DRC: Current Situation
Although the Second Congo War officially ended in 1999 with the Lusaka Ceasefire Agreement, the Democratic Republic of Congo (DRC) continues to be plagued by conflict. Experts estimate that since the outbreak of violence in August 1998, over 5.4 million people have died (by way of both direct and indirect causes), making it the deadliest conflict since the Second World War.
Since 2003, the conflict has been centralized in the Eastern provinces, primarily in North and South Kivu, as well as Orientale, Maniema and Katanga. These provinces neighbour Rwanda, Uganda, South Sudan, Zambia and Tanzania.
Since the Rwandan genocide in 1994, refugees and rebels have sought safety in the DRC. Their presence has involved the Rwandan government and army, contributing greatly to the instability throughout the country. Other states, such as Uganda, Tanzania, Angola, and Zimbabwe have intervened in the conflict in various ways. Although Rwanda continues to deny its involvement, the United States has refused to deliver $200,000 in military aid this year, citing the Rwandan government’s support of rebel groups in the DRC.
One major source of conflict is the abundance of valuable minerals in the country’s eastern provinces. Foreign and state-owned enterprises, illegal miners, national and regional armies, and rebel groups are all involved in the extraction, processing and trade of these conflict minerals. The populations of these provinces continue to suffer as a result.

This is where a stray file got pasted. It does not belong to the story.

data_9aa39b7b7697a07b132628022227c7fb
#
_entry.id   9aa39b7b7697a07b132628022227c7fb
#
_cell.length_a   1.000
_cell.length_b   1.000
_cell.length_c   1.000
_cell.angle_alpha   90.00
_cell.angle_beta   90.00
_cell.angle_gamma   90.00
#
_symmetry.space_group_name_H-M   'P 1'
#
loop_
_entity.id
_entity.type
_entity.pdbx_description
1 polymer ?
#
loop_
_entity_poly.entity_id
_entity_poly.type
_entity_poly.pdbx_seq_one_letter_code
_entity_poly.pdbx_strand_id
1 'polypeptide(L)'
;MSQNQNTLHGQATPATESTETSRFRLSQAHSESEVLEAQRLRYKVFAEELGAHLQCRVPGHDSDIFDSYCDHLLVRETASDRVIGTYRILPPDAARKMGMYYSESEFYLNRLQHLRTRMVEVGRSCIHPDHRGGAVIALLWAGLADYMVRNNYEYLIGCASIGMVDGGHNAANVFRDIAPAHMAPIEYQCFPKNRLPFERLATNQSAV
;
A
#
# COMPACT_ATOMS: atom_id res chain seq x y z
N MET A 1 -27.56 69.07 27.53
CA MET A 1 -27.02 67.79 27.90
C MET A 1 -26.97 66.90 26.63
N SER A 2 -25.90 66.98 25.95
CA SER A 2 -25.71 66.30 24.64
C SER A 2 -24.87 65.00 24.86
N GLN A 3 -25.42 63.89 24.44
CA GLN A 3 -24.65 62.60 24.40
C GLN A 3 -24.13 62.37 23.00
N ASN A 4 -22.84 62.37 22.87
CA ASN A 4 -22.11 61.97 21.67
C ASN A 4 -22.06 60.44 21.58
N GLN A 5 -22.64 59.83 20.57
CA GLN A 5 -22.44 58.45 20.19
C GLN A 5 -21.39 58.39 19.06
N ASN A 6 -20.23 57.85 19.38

In March and April 2012, soldiers mutinied from the government’s army and formed the March 23 Movement (M23), which also includes rebels formerly associated with the Congrès National pour la Défense du Peuple (CNDP). The CNDP formally integrated with the Congolese army (FARCD) in a peace agreement on March 23, 2009. M23 (currently thought to be comprised of less than 1500 members) launched a new rebellion against the Congolese government in April 2012, in North Kivu. Over the summer, the rebels overtook towns and villages on their march towards Goma, a city they threaten to seize. UN peacekeepers are supporting the Congolese army to maintain control of Goma.
Since this phase of the conflict began, the fighting has displaced over 220,000 civilians in North Kivu province alone. UN reports suggest that the security situation in the Kivus has worsened as civilian attacks and ethnic tensions continue to increase.
According to the United Nations Office for the Coordination of Humanitarian Affairs (UNOCHA), currently 4.5 million people are suffering from food insecurity, 1 million children under five are suffering from severe acute malnutrition, and more than 2.4 million people have been displaced throughout the country (1.6 million of them in the North and South Kivu provinces) – an increase of 25% since the beginning of 2012. Disease continues to ravage the population, primarily cholera (27,000 cases this year), malaria, and a recent outbreak of Ebola that has thus far killed a reported 76 people.